Our parsha this week is Behaalotecha, the third parsha in the Book of Numbers. We are introduced this week to the second Passover or Pesach Sheni which falls on the 14th of Iyyar, exactly one month after Passover. Pesach Sheni allowed those who were unable to offer the Passover sacrifice at the appointed time the chance to do so. Much has been made of this second chance holiday, which is still observed today in some circles. Why maintain this holiday at all without a Temple? How do we turn something that was all about making up for a very important missed sacrifice into something relevant to our lives?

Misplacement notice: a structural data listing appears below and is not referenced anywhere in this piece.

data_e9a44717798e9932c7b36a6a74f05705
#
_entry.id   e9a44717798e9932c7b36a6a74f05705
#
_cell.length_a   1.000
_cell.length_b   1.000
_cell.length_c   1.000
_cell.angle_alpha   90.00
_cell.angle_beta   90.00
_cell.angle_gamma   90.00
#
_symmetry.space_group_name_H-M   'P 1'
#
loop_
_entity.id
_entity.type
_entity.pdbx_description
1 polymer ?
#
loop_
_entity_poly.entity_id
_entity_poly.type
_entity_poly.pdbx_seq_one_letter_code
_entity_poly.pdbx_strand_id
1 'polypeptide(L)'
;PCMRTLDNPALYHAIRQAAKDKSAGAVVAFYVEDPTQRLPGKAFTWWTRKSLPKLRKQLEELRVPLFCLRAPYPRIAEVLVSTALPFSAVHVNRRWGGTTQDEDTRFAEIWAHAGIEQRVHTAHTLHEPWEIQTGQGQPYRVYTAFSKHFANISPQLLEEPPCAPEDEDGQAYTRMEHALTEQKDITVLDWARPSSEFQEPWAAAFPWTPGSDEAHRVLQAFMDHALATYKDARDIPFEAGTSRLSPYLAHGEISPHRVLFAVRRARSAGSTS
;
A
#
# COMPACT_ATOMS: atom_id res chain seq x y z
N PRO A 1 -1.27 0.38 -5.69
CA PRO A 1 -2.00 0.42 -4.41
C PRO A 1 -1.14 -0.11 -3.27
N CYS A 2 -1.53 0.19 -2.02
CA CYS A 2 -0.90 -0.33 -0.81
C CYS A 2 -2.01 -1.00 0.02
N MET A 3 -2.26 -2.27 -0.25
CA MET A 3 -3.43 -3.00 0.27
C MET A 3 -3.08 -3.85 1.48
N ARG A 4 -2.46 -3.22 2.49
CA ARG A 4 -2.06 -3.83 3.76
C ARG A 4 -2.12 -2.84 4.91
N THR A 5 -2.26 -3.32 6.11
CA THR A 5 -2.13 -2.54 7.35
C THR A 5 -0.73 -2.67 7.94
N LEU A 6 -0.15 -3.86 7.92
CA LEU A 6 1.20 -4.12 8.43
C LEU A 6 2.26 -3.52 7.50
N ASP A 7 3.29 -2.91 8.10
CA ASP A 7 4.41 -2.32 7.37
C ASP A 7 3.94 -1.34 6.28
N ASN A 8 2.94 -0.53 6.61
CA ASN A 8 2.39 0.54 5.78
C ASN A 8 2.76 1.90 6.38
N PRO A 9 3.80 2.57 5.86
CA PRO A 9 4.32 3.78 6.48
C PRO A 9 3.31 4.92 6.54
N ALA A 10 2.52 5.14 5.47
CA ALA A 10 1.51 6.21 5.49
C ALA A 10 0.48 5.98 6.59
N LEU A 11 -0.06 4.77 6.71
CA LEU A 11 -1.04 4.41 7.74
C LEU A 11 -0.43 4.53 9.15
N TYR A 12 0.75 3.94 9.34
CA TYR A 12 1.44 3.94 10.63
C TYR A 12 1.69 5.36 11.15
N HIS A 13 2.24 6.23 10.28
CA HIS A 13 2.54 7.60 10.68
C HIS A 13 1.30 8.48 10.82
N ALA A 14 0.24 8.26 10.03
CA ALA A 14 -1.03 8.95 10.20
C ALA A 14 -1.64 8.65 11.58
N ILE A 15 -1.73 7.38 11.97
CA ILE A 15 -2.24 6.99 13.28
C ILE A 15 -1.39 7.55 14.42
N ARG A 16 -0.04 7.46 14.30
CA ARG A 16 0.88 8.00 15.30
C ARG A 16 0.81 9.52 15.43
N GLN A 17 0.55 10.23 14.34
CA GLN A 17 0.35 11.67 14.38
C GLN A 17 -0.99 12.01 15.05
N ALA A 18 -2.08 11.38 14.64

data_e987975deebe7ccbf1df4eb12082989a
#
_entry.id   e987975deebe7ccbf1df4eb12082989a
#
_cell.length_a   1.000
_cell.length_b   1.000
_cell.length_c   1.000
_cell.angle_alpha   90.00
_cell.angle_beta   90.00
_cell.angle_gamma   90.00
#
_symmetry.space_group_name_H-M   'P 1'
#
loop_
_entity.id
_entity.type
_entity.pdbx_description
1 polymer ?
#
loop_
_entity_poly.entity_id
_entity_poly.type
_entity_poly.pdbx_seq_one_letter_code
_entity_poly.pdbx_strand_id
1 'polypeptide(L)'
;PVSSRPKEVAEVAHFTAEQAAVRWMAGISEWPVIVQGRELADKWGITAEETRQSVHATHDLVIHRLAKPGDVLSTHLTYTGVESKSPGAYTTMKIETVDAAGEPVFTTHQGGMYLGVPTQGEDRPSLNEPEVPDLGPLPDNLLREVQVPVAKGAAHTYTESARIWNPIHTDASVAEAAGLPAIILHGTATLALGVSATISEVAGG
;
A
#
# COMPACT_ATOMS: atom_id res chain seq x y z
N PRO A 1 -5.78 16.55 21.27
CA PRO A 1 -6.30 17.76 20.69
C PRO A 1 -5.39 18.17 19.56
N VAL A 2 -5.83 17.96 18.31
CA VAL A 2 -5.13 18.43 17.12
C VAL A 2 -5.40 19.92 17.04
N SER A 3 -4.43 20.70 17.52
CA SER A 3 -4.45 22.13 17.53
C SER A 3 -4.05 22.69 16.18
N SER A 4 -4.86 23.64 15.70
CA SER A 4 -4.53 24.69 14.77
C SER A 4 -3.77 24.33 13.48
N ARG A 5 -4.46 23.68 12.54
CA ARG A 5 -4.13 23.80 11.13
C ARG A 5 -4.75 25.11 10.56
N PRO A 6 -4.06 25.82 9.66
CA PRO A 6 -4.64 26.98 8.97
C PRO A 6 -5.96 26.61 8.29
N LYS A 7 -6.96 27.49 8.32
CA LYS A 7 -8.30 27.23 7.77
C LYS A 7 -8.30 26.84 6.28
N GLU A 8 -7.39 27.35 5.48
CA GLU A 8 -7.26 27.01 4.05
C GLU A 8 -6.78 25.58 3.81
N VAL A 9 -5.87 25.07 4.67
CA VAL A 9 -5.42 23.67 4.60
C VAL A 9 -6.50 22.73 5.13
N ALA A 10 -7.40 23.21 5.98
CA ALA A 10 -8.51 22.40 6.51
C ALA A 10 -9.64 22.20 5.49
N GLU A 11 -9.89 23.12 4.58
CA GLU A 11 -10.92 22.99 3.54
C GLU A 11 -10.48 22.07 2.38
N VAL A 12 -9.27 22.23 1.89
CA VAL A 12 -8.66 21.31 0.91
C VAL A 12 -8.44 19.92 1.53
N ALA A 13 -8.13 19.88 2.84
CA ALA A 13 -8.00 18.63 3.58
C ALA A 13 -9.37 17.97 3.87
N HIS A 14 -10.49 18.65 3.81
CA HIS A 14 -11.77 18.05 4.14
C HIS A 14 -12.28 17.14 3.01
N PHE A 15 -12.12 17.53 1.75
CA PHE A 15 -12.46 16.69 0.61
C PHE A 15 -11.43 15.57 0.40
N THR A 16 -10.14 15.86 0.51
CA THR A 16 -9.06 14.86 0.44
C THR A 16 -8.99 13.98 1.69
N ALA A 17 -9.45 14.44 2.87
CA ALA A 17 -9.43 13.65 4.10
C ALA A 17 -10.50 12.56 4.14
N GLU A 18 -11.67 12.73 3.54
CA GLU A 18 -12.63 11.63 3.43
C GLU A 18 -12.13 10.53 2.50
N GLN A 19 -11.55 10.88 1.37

Much has been made of the spiritual significance of second chances. Just as Pesach Sheni was instituted to allow those who were unable to offer the Passover sacrifice at the appointed time—the 14th of Nisan—the chance to do so, we, too, often find ourselves wishing we had a second chance at any number of things. How many of us spend precious time, energy and brain space ruminating about events in our past, replaying sequences of events in our heads, as if by doing so, a different outcome will emerge? So many of us yearn to change the past, to do things differently, all of those would-haves and should-haves consuming so much of our daily energy and drive. We know, intuitively and subconsciously, that we cannot change the past, and that the present moment is all we have and yet, we continue our fruitless quest. Pesach Sheni offers us a container within which we can reflect upon those opportunities we missed; those things we wish we’d done differently. Our tradition understands Pesach Sheni to have been instituted on behalf of those on a journey and unable to offer the Passover sacrifice as well as those in a state of ritual impurity. Just as those states are temporal and not definite, so, too, do our lives and circumstances constantly change and shift. This is indeed reminiscent of the famous Buddhist teaching of impermanence and non-attachment. Change is itself permanent, stasis is, often leading to a state of spiritual and emotional stuckness is to be avoided. May we utilize the spiritual container offered to us through Pesach sheni as an opportunity for reflection. In those moments of stuckness, may we remember that second chances are not as fleeting as we tend to think.